Which brings me to the statutory concern. Congress has explicitly provided that the SEC has “the authority to delegate” to others within the agency “any of its functions” through a “published rule or order.” The merits brief for the judgment below cites that authority for what everyone in this case describes as the Commission’s delegation to hire ALJs to its Chief Judge and Office of Human Resources. It is important to be clear, however, exactly what that means in reality: The Commission delegated that power as a matter of practice, but not through any formal rule or order. (In a previous post, I asked anyone to send me evidence to the contrary and was not alerted to any.) Indeed, the principal briefs all cite an affidavit submitted by the SEC’s Division of Enforcement in previous litigation, which describes the practice, but acknowledges that “internal processes have shifted over time.”

One implication of this observation is that the SEC has not yet properly delegated its appointments authority as a statutory matter. Doing so requires a published rule or order as well as further regulations that specify how the SEC will timely review the appointment, if at all. In many ways, requiring the SEC to follow this statutory procedure will alleviate many of Lucia’s constitutionally-inspired concerns. A public rule or order increases the accountability of the Commission for subdelegating its appointments authority. A clear process of Commission review over that appointment further augments SEC responsibility for its ALJs. Moreover, this scheme would be more transparent and regularized by contrast to the remedy the SEC seems to contemplate: ad hoc, ornamental ratifications of hiring decisions that will likely continue to be made in reality by Commission staff (at least if past practice is any guide).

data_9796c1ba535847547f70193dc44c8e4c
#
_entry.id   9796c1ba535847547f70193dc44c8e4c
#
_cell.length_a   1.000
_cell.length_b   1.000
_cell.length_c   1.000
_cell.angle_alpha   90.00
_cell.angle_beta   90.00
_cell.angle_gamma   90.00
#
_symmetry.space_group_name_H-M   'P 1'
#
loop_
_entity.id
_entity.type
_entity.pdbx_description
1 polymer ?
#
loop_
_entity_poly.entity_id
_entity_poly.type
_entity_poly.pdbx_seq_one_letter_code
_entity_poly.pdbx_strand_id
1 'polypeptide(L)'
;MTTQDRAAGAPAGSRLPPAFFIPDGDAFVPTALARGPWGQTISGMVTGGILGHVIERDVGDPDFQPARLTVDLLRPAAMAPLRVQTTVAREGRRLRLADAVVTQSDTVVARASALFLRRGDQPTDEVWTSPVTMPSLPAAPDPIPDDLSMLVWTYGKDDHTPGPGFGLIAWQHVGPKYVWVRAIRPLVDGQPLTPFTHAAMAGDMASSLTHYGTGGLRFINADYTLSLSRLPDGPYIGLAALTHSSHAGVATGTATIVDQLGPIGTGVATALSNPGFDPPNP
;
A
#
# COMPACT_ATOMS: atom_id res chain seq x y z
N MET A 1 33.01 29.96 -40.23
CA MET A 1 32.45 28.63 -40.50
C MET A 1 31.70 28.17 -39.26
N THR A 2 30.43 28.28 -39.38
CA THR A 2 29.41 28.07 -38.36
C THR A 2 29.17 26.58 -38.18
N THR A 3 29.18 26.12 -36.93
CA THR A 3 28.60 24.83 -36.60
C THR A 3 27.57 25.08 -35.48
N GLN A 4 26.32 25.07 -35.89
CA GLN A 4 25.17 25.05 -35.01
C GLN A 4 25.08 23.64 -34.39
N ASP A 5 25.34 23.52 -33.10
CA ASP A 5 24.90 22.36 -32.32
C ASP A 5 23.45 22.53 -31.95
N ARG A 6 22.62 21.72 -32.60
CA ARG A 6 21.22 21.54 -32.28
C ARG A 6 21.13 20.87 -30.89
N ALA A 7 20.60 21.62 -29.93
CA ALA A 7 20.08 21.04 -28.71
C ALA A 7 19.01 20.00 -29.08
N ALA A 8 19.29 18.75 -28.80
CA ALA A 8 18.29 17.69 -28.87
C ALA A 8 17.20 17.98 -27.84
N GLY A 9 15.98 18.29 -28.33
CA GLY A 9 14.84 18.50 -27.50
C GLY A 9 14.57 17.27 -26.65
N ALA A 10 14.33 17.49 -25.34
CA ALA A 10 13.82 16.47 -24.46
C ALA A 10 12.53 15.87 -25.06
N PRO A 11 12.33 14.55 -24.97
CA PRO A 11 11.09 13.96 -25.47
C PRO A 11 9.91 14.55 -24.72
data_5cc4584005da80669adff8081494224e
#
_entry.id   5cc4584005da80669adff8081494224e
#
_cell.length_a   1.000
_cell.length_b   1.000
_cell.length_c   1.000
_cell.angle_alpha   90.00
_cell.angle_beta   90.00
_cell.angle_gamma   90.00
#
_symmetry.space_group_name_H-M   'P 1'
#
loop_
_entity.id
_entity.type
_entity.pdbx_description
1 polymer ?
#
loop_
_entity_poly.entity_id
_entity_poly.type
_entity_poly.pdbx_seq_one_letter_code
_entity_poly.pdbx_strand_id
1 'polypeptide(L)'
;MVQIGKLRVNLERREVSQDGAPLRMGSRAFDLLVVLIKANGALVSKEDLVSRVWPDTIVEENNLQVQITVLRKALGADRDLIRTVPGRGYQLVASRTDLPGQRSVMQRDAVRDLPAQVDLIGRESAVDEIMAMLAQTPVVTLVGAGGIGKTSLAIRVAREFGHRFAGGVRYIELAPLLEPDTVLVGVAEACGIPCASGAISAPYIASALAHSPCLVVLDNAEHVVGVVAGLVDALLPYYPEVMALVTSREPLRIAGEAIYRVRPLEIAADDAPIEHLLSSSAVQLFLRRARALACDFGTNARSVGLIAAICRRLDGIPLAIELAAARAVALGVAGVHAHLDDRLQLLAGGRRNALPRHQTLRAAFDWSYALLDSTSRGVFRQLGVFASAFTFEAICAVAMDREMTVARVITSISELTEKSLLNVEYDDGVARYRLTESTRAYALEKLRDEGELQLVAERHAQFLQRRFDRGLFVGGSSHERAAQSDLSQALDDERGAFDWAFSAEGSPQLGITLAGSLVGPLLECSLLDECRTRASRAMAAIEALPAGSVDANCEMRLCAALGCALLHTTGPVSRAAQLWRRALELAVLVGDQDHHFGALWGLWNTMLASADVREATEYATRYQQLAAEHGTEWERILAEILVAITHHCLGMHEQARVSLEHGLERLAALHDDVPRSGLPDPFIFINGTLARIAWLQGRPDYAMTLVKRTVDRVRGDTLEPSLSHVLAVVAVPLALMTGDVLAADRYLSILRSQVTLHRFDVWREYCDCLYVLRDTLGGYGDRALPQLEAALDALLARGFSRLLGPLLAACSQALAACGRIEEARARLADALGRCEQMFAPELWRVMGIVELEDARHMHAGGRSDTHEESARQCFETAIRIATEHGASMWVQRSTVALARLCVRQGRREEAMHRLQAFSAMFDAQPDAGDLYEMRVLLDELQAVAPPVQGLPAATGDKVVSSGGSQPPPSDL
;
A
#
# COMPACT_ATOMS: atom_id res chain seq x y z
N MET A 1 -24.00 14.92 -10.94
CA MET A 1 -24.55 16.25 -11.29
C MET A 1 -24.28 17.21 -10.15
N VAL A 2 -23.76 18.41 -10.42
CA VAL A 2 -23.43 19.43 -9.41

If the Supreme Court can find some way to decide this case only on narrow statutory grounds, then all the better. The ALJ was improperly hired here because the SEC failed to delegate that authority by rule or order. (Whether or not the SEC’s later ratification cured this statutory defect is an open issue.) By wading into the constitutionality of ALJs, the Court threatens to upend decades of agency practice, reopen litigation, and invite spillover effects onto agencies like the Social Security Administration where mass adjudication presents a different set of concerns. If the Court feels it necessary to rule on constitutional grounds, it should at the very least request more briefing on the question of whether the Appointments Clause prohibits the subdelegation of appointments authority for inferior officers. If the Clause does not, then what is to be gained in this case by deciding whether SEC ALJs are inferior officers?

 

This post is part of a symposium on Lucia v. SEC. All of the posts can be viewed here.

Cite As: Author Name, Title, 36 Yale J. on Reg.: Notice & Comment (date), URL.

About Jennifer Nou

Jennifer Nou is Neubauer Family Assistant Professor at the University of Chicago Law School. Her research and teaching interests are primarily in administrative law, legislation, and the separation-of-powers. Prior to joining the faculty, she was a Public Law Fellow at the Law School and also worked as a policy analyst and special assistant at the Office of Information and Regulatory Affairs. Jennifer is a graduate of Yale College and Yale Law School, and received an M. Phil in Politics from Oxford University as a Marshall Scholar. After law school, she was a law clerk to Judge Richard Posner of the U.S. Court of Appeals for the Seventh Circuit and then to Justice Stephen Breyer of the U.S. Supreme Court.